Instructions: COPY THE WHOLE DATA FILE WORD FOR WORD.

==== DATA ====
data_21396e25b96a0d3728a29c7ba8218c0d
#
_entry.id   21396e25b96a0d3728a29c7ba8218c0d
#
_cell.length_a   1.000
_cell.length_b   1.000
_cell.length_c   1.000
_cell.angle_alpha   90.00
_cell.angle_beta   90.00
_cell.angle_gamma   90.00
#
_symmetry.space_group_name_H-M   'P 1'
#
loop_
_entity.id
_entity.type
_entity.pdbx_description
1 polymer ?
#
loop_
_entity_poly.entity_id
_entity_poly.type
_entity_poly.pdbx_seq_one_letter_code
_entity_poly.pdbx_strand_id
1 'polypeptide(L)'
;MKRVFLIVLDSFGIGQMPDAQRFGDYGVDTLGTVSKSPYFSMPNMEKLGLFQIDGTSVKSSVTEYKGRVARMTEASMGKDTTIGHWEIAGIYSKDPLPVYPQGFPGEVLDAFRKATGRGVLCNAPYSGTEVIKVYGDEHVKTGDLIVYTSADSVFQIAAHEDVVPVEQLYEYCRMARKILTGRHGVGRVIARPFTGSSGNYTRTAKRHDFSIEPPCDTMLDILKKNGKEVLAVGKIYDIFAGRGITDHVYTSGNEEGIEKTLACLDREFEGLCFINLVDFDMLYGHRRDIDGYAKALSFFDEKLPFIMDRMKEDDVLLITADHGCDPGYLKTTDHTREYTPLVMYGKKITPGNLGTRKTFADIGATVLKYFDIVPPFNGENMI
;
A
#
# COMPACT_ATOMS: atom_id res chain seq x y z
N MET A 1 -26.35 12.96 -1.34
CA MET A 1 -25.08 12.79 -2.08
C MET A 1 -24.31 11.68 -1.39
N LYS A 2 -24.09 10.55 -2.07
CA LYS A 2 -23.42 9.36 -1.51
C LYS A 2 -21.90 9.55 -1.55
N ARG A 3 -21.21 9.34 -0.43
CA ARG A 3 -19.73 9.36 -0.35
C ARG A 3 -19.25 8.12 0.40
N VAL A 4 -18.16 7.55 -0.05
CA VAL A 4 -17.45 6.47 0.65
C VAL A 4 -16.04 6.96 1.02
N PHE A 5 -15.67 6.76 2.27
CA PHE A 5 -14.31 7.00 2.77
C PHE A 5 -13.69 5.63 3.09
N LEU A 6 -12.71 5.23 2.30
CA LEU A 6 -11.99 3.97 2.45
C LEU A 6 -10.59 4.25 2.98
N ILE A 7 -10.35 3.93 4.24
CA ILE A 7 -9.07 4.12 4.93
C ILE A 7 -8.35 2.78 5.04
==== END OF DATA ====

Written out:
data_21396e25b96a0d3728a29c7ba8218c0d
#
_entry.id   21396e25b96a0d3728a29c7ba8218c0d
#
_cell.length_a   1.000
_cell.length_b   1.000
_cell.length_c   1.000
_cell.angle_alpha   90.00
_cell.angle_beta   90.00
_cell.angle_gamma   90.00
#
_symmetry.space_group_name_H-M   'P 1'
#
loop_
_entity.id
_entity.type
_entity.pdbx_description
1 polymer ?
#
loop_
_entity_poly.entity_id
_entity_poly.type
_entity_poly.pdbx_seq_one_letter_code
_entity_poly.pdbx_strand_id
1 'polypeptide(L)'
;MKRVFLIVLDSFGIGQMPDAQRFGDYGVDTLGTVSKSPYFSMPNMEKLGLFQIDGTSVKSSVTEYKGRVARMTEASMGKDTTIGHWEIAGIYSKDPLPVYPQGFPGEVLDAFRKATGRGVLCNAPYSGTEVIKVYGDEHVKTGDLIVYTSADSVFQIAAHEDVVPVEQLYEYCRMARKILTGRHGVGRVIARPFTGSSGNYTRTAKRHDFSIEPPCDTMLDILKKNGKEVLAVGKIYDIFAGRGITDHVYTSGNEEGIEKTLACLDREFEGLCFINLVDFDMLYGHRRDIDGYAKALSFFDEKLPFIMDRMKEDDVLLITADHGCDPGYLKTTDHTREYTPLVMYGKKITPGNLGTRKTFADIGATVLKYFDIVPPFNGENMI
;
A
#
# COMPACT_ATOMS: atom_id res chain seq x y z
N MET A 1 -26.35 12.96 -1.34
CA MET A 1 -25.08 12.79 -2.08
C MET A 1 -24.31 11.68 -1.39
N LYS A 2 -24.09 10.55 -2.07
CA LYS A 2 -23.42 9.36 -1.51
C LYS A 2 -21.90 9.55 -1.55
N ARG A 3 -21.21 9.34 -0.43
CA ARG A 3 -19.73 9.36 -0.35
C ARG A 3 -19.25 8.12 0.40
N VAL A 4 -18.16 7.55 -0.05
CA VAL A 4 -17.45 6.47 0.65
C VAL A 4 -16.04 6.96 1.02
N PHE A 5 -15.67 6.76 2.27
CA PHE A 5 -14.31 7.00 2.77
C PHE A 5 -13.69 5.63 3.09
N LEU A 6 -12.71 5.23 2.30
CA LEU A 6 -11.99 3.97 2.45
C LEU A 6 -10.59 4.25 2.98
N ILE A 7 -10.35 3.93 4.24
CA ILE A 7 -9.07 4.12 4.93
C ILE A 7 -8.35 2.78 5.04